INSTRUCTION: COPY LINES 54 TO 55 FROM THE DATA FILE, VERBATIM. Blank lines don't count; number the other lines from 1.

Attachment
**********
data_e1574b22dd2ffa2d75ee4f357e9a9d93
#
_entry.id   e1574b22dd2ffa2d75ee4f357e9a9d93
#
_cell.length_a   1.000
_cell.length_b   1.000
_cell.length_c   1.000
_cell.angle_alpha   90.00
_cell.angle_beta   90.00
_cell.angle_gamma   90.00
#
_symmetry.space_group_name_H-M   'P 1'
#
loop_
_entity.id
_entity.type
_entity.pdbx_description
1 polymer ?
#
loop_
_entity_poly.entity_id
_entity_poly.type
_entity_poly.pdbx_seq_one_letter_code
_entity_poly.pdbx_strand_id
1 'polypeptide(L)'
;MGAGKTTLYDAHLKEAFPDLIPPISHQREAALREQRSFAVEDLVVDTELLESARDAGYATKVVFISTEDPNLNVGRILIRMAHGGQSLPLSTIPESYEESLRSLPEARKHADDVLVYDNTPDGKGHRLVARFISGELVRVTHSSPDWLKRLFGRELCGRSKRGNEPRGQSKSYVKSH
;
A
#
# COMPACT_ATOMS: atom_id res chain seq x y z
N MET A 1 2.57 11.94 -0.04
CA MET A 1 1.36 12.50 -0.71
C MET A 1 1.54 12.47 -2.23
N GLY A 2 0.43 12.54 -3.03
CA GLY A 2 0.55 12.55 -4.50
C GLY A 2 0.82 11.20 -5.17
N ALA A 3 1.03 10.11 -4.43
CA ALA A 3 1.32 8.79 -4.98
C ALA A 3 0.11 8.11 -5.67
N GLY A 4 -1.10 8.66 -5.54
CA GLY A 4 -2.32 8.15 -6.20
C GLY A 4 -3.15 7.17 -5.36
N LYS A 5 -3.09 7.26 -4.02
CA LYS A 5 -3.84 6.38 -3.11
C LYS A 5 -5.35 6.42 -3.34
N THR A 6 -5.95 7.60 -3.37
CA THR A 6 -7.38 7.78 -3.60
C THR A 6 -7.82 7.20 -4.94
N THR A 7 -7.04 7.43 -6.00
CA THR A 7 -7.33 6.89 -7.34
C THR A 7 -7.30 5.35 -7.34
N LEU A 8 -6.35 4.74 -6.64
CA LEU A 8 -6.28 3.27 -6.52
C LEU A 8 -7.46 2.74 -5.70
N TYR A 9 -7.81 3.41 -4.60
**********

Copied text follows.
C LEU A 8 -7.46 2.74 -5.70
N TYR A 9 -7.81 3.41 -4.60